Beginnings are tough. This May will be five years since me and Abby dragged my roommate's little modular K-Mart patio bar down the stairs of my apartment and out to the sidewalk of Ocean Avenue in Belmar, New Jersey. That was our business model back in 2014- a blender, a freezer, two umbrellas and some extension cords.
I didn't know what I was doing, but I knew that I could see a big opportunity right from my balcony: A beach full of people, and a food that was absolutely perfect for a day at the beach. It was a brand new industry for me, completely uncharted waters, but I figured I could learn by doing. My best friends called it a lemonade stand. We called it Playa Bowls.
Five years later, this little lemonade stand called Playa Bowls has become my life's work. And if I'm being honest, it still feels like the beginning. I'm still learning by doing. I'm still stashing my surfboards in between the freezers, and we're still taking little breaks to hit the water if a decent swell rolls in.
But you know that you're doing something right when so many people ask about those early days. And now more than ever, from all kinds of people, I get those questions: How did we get started? Where did this idea even come from? No really, who's in charge around here?
And just so we're clear, I am never ever too busy for these questions. I love meeting the people who support us. Maybe you're reading this because you're a potential franchisee. Maybe you're trying to get your own restaurant to the proverbial Next Level. Or maybe you're just an enterprising kid looking for advice on your own lemonade stand. Whoever you are, thanks for reading. This column will be a place where I can tackle all of the questions and war stories and anecdotes at once.
These past five years have gone by faster than a warm summer night. I still can't believe how big this little idea has gotten. I can't believe how my life has exploded. I've learned more, traveled farther, and met more amazing people in the past five years than I ever thought I would in a lifetime. And sometimes it only begins to seem real when I'm trying to explain my career to somebody else. Sometimes you don't even notice all the twists and turns of your own neighborhood until you're giving someone else directions.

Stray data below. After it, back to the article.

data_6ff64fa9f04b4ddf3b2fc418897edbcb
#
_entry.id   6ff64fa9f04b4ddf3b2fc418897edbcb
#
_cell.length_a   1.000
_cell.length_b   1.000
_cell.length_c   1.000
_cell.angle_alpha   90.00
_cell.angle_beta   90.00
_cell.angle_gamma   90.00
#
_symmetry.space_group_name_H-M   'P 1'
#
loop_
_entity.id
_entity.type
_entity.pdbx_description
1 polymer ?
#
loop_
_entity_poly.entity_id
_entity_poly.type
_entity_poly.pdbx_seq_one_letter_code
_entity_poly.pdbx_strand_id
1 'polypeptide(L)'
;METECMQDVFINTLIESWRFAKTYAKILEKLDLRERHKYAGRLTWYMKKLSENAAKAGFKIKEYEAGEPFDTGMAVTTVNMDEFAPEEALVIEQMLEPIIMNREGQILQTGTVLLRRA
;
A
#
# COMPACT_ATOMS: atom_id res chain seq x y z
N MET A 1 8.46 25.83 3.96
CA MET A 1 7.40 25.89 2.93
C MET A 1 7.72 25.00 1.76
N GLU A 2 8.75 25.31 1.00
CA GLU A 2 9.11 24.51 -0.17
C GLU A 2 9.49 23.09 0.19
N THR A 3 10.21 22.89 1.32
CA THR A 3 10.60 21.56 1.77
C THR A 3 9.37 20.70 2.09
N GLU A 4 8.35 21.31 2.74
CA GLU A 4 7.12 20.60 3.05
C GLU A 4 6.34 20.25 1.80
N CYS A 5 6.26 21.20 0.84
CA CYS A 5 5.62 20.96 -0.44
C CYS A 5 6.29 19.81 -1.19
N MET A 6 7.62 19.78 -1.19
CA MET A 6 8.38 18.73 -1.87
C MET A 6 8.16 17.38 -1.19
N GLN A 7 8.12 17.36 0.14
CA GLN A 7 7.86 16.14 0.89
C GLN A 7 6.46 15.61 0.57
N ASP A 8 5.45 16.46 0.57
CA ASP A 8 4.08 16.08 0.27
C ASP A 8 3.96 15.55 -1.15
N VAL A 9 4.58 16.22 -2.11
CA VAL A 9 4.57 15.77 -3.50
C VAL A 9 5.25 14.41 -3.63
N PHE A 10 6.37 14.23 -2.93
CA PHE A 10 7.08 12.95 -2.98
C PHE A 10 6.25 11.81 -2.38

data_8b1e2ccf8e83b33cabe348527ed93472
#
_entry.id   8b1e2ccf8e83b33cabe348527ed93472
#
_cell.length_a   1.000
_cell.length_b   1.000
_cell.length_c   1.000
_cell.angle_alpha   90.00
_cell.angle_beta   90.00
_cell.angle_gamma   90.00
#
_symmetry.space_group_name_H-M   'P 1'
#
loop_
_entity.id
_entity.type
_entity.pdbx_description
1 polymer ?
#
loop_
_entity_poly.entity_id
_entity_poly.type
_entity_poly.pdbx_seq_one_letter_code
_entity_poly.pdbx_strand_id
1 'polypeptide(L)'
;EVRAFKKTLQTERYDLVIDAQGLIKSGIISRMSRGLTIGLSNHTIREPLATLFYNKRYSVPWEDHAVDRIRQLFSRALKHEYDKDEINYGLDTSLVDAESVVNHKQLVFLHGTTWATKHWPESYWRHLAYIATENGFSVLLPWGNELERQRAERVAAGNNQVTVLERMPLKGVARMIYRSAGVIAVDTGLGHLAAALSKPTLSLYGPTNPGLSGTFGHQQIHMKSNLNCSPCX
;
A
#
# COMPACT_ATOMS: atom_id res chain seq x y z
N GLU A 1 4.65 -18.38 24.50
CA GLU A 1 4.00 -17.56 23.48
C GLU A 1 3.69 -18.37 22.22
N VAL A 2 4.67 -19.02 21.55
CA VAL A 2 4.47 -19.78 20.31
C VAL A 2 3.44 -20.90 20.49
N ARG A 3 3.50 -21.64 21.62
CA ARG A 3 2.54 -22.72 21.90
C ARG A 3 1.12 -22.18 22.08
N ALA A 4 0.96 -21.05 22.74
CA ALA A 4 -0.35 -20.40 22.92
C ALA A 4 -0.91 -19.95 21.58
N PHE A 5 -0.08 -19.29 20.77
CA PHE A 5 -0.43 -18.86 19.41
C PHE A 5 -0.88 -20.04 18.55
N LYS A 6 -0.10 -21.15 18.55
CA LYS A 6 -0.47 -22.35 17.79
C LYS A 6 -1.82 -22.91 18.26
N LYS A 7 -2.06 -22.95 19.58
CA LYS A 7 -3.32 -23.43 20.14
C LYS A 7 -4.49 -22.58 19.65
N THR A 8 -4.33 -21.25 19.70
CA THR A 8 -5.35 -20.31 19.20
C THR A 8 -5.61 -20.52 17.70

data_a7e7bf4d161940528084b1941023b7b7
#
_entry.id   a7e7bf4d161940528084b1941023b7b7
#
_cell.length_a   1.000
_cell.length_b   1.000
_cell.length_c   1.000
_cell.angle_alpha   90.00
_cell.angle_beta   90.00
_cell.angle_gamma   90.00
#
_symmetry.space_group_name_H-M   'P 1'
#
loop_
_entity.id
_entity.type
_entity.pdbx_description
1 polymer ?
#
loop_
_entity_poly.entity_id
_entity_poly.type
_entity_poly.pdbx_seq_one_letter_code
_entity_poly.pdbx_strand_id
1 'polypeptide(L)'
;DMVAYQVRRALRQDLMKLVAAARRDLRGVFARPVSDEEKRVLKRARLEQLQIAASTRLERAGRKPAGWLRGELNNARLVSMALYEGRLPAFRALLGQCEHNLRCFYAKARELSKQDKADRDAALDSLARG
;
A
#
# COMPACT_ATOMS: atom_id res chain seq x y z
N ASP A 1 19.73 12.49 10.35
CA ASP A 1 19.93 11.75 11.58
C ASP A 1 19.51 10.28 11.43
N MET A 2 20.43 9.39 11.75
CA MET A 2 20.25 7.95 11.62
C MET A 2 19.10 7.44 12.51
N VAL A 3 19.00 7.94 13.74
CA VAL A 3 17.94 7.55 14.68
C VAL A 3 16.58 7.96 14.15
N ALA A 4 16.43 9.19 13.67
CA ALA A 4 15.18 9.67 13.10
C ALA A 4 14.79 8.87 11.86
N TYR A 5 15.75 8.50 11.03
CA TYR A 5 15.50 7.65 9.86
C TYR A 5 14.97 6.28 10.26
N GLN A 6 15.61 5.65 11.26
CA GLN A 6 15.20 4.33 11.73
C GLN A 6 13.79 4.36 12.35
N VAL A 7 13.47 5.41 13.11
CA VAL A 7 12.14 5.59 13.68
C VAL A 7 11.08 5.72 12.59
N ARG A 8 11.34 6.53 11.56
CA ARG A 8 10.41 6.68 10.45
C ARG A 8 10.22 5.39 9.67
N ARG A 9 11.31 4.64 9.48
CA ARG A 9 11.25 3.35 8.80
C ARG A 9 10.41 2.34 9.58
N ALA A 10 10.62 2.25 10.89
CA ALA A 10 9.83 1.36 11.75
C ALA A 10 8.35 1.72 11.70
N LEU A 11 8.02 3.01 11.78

That being said: If you're looking for directions, I'm still just one guy, and I'm not a financial genius. I'm not the guy with How To Get Rich books on his nightstand. I'm not the guy who takes notes while watching Shark Tank. OK fine, we did try out for Shark Tank, but we never made it on the air. That was about four years and 70 locations ago. No hard feelings, sharks. The point is, I can't teach you how to catch lightning in a bottle, I can only tell you how I did it.
I'll tell you how we turned that one little sidewalk stand into 70 (and growing) locations. I'll tell you how we turned a profit by the end of our very first summer, in an industry that sees virtually 100% of new businesses taking first quarter losses. I'll tell you about the mentors that have helped me right the ship over and over again, and the brilliant pieces of advice that I've picked up along the way. I'll tell you how it feels to see the line of customers stretching down Ocean Avenue and around the corner- and not just during a grand opening or a weekend or a holiday, but on a perfectly ordinary business day.
And if it sounds like I'm getting a little braggy- don't worry, I'm going to tell you all of the awful, cringeworthy, humiliating situations that I've gotten myself into as a business owner. I'll you about times when I broke down and cried like a scared little baby. I'll tell you about nights when I smashed signs and menus and sandwich boards into little pieces and swore off the whole ridiculous Playa Bowls idea forever. I'll tell you about times when I've been pushed around, told off, put in my place, or had to beg somebody not to kick my ass.
And I'm going to tell you about the wrong turns. I'll tell you about the money that could have been saved. The fights that could have been avoided. The raging explosions that should have been celebratory fireworks. I'll tell you about overpaying thousands of dollars for frozen fruit machines back when I was absolutely certain that self-serve frozen fruit was going to be our next blockbuster menu item, only to find out that these machines were overly-complicated Chinese-made junkbots. That was the summer that I spent long, crazy, sleepless nights making Facetime calls to Chinese repairmen at 4 in the morning, desperately trying to calibrate the machines that I was convinced would grow our business. (They didn't.) Eventually, I had to drop a few more hundred bucks just to get those malfunctioning junkpiles hauled away.
If anything's changed over the last five amazing years, it's my attitude. I'm learning how to grow this brand without falling into the trappings of ego. I'm learning how to crush the challenges without losing my cool. And no matter how many waves I catch, I know that there is always another wipeout lurking somewhere in the future. At the very least, maybe you can learn something from one of my wipeout stories.
So if any of this word vomit sounds good to you, please feel free to stay tuned. Click on our site, drop me an email, or just say what's up if you see me around the stores. I'm launching this column not just to chronicle the amazing growth of our brand, but to pass some good luck and warm wishes onto the next entrepreneur, the girl or guy who has no idea where to begin. Beginnings are tough, but trust me, they go by fast.